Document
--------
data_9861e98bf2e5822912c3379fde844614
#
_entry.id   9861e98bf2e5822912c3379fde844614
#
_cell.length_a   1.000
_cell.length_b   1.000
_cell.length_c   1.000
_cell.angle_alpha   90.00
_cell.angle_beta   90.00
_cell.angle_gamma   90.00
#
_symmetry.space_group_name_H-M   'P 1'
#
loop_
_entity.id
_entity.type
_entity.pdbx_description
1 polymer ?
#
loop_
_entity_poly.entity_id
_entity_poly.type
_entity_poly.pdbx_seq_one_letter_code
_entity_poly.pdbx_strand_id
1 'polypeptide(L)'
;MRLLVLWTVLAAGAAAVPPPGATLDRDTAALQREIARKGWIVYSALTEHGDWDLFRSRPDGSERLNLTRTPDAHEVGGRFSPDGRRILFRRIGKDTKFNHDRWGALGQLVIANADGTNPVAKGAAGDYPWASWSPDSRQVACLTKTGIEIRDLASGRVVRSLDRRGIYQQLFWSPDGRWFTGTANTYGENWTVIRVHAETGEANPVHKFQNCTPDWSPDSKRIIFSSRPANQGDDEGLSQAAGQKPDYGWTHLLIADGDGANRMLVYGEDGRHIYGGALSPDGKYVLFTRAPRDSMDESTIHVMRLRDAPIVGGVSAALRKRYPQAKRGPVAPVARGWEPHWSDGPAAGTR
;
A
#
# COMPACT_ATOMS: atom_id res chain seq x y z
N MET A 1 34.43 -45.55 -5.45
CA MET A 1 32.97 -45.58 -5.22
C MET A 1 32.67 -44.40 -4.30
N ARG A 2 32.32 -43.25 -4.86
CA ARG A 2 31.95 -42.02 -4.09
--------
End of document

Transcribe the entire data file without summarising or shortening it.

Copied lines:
data_9861e98bf2e5822912c3379fde844614
#
_entry.id   9861e98bf2e5822912c3379fde844614
#
_cell.length_a   1.000
_cell.length_b   1.000
_cell.length_c   1.000
_cell.angle_alpha   90.00
_cell.angle_beta   90.00
_cell.angle_gamma   90.00
#
_symmetry.space_group_name_H-M   'P 1'
#
loop_
_entity.id
_entity.type
_entity.pdbx_description
1 polymer ?
#
loop_
_entity_poly.entity_id
_entity_poly.type
_entity_poly.pdbx_seq_one_letter_code
_entity_poly.pdbx_strand_id
1 'polypeptide(L)'
;MRLLVLWTVLAAGAAAVPPPGATLDRDTAALQREIARKGWIVYSALTEHGDWDLFRSRPDGSERLNLTRTPDAHEVGGRFSPDGRRILFRRIGKDTKFNHDRWGALGQLVIANADGTNPVAKGAAGDYPWASWSPDSRQVACLTKTGIEIRDLASGRVVRSLDRRGIYQQLFWSPDGRWFTGTANTYGENWTVIRVHAETGEANPVHKFQNCTPDWSPDSKRIIFSSRPANQGDDEGLSQAAGQKPDYGWTHLLIADGDGANRMLVYGEDGRHIYGGALSPDGKYVLFTRAPRDSMDESTIHVMRLRDAPIVGGVSAALRKRYPQAKRGPVAPVARGWEPHWSDGPAAGTR
;
A
#
# COMPACT_ATOMS: atom_id res chain seq x y z
N MET A 1 34.43 -45.55 -5.45
CA MET A 1 32.97 -45.58 -5.22
C MET A 1 32.67 -44.40 -4.30
N ARG A 2 32.32 -43.25 -4.86
CA ARG A 2 31.95 -42.02 -4.09